by Dinesh Thakur Category: Array

Pointers and Arrays : Data objects in an array can be referenced through pointers instead of using array subscripts. The data type of such a pointer is referred to as "pointer to array of type". The array name itself behaves like a pointer, so there are several alternative methods to accessing array elements. For example :

 

int x[5] = { 0, 1, 2, 3, 4 }; /* Array x declared with five elements */

int *p = x; /* Pointer declared and initialized to point */

/* to the first element of the array x */

int a, b;

a = *(x + 3); /* Pointer x incremented by twelve bytes */

/* to reference element 3 of x */

b = x[3]; /* b now holds the same value as a */

 

In the previous example, a receives the value 3 by using the dereferencing operator (*). b receives the same value by using the subscripting operator For more information on the different unary operators.

 

Note that the assignment of a was a result of incrementing the pointer to x . This principle, known as scaling, applies to all types of pointer arithmetic. In scaling, the compiler considers the size of an array element when calculating memory addresses of array members. For example, each member of the array x is 4 bytes long, and adding three to the initial pointer value automatically converts that addition to 3 * (the size of the array member, which in this case is 4). Therefore, the intuitive meaning of z = *(y + 3); is preserved.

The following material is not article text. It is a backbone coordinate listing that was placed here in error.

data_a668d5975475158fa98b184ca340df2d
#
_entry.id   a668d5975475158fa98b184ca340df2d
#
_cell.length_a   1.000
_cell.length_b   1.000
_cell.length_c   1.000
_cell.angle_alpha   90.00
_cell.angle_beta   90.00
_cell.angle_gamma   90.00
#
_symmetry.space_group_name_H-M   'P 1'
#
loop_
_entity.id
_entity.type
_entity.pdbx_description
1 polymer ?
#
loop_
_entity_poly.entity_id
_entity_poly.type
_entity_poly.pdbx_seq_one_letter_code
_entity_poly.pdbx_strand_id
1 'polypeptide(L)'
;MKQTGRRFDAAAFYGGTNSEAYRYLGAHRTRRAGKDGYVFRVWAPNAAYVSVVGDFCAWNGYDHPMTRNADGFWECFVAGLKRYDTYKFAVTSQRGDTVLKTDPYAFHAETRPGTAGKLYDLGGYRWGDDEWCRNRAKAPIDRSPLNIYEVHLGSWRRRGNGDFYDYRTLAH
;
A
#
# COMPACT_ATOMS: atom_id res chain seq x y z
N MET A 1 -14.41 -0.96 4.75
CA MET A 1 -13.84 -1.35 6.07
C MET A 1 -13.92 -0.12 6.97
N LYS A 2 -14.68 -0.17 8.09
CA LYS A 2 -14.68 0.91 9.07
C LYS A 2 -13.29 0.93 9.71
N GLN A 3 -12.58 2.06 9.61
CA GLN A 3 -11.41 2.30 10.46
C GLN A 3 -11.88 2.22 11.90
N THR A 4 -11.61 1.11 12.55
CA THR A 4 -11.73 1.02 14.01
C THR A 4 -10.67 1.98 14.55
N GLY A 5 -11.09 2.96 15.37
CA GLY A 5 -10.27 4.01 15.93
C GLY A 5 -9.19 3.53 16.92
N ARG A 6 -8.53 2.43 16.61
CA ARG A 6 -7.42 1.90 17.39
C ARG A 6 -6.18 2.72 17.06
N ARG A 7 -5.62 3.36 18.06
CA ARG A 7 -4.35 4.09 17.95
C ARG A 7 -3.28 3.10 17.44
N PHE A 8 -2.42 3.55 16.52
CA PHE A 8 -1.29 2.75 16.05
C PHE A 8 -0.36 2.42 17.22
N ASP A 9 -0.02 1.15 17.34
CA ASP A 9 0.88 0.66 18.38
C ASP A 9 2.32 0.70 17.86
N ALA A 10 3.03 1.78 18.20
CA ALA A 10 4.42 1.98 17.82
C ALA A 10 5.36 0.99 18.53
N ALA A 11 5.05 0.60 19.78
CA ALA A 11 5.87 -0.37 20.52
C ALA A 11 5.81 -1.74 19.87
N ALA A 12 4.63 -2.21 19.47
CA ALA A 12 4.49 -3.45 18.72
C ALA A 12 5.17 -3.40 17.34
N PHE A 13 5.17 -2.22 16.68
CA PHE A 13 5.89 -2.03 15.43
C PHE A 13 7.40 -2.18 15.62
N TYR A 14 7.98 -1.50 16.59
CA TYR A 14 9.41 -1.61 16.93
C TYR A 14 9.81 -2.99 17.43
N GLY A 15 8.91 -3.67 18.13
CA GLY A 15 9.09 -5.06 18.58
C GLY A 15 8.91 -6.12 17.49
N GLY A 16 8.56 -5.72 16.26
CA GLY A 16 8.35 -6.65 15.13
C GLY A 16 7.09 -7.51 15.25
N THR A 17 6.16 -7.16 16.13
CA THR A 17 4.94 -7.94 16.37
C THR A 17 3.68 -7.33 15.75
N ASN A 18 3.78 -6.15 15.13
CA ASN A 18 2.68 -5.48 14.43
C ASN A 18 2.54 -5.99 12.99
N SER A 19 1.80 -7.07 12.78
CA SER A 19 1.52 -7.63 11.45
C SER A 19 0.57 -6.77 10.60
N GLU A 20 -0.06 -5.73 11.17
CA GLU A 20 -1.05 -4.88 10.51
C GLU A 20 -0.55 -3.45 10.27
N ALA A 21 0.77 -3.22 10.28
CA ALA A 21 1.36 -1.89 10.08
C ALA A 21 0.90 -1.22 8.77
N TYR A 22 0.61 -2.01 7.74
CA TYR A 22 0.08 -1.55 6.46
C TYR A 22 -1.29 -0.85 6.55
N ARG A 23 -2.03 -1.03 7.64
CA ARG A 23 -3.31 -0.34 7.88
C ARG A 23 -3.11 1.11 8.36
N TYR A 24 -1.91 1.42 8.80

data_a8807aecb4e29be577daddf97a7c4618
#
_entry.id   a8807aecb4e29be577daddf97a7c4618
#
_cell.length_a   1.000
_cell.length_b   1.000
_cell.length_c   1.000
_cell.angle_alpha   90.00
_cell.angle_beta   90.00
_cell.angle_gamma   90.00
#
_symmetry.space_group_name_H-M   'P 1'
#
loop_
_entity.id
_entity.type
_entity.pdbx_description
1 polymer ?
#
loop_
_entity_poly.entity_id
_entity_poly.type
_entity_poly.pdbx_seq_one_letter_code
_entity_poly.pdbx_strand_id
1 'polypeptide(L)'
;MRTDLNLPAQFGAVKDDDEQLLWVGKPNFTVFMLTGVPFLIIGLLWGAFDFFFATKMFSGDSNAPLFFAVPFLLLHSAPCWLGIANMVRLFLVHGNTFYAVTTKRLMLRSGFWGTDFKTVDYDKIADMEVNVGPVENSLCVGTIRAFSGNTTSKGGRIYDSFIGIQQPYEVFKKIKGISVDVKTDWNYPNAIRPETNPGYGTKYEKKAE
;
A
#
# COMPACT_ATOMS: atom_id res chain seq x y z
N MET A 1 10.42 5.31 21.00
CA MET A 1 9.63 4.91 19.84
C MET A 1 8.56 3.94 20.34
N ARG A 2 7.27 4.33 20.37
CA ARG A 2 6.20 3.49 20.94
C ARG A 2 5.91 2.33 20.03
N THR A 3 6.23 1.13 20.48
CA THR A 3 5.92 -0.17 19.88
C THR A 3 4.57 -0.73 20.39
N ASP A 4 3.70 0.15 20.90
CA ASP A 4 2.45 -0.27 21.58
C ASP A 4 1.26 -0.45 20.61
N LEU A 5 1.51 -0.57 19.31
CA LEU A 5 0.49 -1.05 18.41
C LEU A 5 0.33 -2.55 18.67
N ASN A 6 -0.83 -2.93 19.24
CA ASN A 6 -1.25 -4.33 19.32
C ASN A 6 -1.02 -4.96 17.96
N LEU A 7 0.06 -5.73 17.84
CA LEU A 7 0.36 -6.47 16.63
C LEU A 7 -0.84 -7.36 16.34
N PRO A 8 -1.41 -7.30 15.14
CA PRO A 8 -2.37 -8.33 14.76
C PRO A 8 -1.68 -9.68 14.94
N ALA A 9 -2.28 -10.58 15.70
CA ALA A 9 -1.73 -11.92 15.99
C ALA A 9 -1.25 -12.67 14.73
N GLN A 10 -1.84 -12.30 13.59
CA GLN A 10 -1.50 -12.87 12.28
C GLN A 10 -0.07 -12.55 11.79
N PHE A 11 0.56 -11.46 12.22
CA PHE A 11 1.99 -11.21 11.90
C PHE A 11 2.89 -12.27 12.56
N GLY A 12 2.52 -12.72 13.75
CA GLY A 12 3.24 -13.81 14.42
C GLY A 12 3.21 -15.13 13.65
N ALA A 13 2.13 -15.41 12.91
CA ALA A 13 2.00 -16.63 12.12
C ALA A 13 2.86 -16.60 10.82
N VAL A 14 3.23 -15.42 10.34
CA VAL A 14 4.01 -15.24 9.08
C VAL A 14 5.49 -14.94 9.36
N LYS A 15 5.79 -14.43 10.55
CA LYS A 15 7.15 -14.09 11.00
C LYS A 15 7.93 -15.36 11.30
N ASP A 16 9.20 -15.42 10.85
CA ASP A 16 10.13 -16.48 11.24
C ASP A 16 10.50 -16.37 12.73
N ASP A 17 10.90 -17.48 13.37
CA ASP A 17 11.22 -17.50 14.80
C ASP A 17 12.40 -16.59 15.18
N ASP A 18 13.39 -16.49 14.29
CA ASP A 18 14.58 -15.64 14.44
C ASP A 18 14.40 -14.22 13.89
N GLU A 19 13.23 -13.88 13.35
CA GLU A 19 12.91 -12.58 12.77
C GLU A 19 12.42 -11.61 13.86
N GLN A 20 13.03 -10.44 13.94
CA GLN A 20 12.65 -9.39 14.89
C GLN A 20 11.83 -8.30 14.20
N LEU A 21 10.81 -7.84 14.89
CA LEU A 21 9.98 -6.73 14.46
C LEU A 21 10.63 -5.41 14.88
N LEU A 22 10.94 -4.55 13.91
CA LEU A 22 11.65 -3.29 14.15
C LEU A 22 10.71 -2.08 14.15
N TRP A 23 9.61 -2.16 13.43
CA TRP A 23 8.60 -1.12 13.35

When passing arrays as function arguments, only a pointer to the first element of the array is passed to the called function. The conversion from array type to pointer type is implicit. Once the array name is converted to a pointer to the first element of the array, you can increment, decrement, or dereference the pointer, just like any other pointer, to manipulate data in the array. For example :

 

int func(int *x, int *y) /* The arrays are converted to pointers */

{

*y = *(x + 4); /* Various elements of the arrays are

accessed */

}

 

Remember that a pointer is large enough to hold only an address; a pointer into an array holds the address of an element of that array. The array itself is large enough to hold all members of the array. When applied to arrays, the size of operator returns the size of the entire array, not just the size of the first element in the array.

 





About Dinesh Thakur

Dinesh ThakurDinesh Thakur holds an B.SC (Computer Science), MCSE, MCDBA, CCNA, CCNP, A+, SCJP certifications. Dinesh authors the hugely popular blog. Where he writes how-to guides around Computer fundamental , computer software, Computer programming, and web apps. For any type of query or something that you think is missing, please feel free to Contact us.



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